All you expats: Have any extranjería horror stories? Tips for making the process any degree less painful? Got enchufe somewhere? Tell me about it in the comments!

Two month mark

September 12 is the day I’ll be boarding a plane bound for Granada, Spain to begin an eight-month stint as a high school English language teacher in southern Spain. I start October 3, just one day after my orientation.

The day I got notice that I had one a grant from the Ministerio de Educación y Cienca de España – April 30 – I screamed so loud I lost my voice. I couldn’t believe I had to wait until October to start my job and move away. I started doing a ton of research – reading books, planning itineraries, researching Andalucía, talking to people who had lived or studied in the South. But every day, I find something else I’m going to miss about the US. Even really stupid stuff, like watching football on TV or going back to school for tailgating. All that stuff will be here when I come back, and I’m sure I’ll become a huge fútbol fan anyway.
This past weekend, I was in Iowa City for one last time before I leave for Spain. It was strange being back while Jess was talking about 401K plans, and I realized how ungrown-up I feel. My “job” will be working for 12 hours a week. I realize that I can always get a real job when I come back to the States, but I want to feel grown up and not have to worry about spending too much money when I go out downtown. Everyone else is going to be all together, while I will have no one! I can’t even imagine how I’m going to budget or if I’ll ever get used to everything being closed for siesta (though I could definitely get used to napping in the middle of the day!). knowing that I will have to start my big kid life in another language is already overwhelming me, and I can’t say for sure whether or not I’ll be prepared. Yikes.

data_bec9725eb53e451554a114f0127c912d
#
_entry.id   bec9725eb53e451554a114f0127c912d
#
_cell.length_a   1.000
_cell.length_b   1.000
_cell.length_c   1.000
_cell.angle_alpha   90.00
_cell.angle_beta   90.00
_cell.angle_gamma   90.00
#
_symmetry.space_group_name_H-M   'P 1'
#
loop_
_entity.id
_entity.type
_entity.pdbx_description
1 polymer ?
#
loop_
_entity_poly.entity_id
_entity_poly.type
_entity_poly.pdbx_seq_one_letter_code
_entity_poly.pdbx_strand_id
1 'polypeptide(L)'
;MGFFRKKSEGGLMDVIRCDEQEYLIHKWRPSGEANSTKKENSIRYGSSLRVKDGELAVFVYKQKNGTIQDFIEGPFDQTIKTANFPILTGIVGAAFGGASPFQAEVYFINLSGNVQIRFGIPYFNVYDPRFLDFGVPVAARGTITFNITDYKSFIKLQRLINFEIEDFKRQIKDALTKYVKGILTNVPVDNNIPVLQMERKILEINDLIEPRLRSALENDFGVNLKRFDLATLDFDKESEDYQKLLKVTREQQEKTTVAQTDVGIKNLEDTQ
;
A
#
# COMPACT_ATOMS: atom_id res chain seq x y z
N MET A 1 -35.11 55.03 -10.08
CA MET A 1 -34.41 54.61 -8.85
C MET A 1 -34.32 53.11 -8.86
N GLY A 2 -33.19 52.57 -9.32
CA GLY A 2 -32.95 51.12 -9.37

The town I’ve been placed in is called Olivares, and it’s about 10 miles outside Seville. I’ll be teaching in a high school, which typically means students will be 14-16. The town has about 8,500 people, so I decided to just commute and live in Sevilla.
The last few weeks have been crazy. If I’m not working so I can afford to live and travel, I’m doing research or running around trying to get things ready to leave. The last two months have gone by insanely fast, and I can only imagine that I’ll be boarding a plane to head to España before I realize it!
Hasta pronto!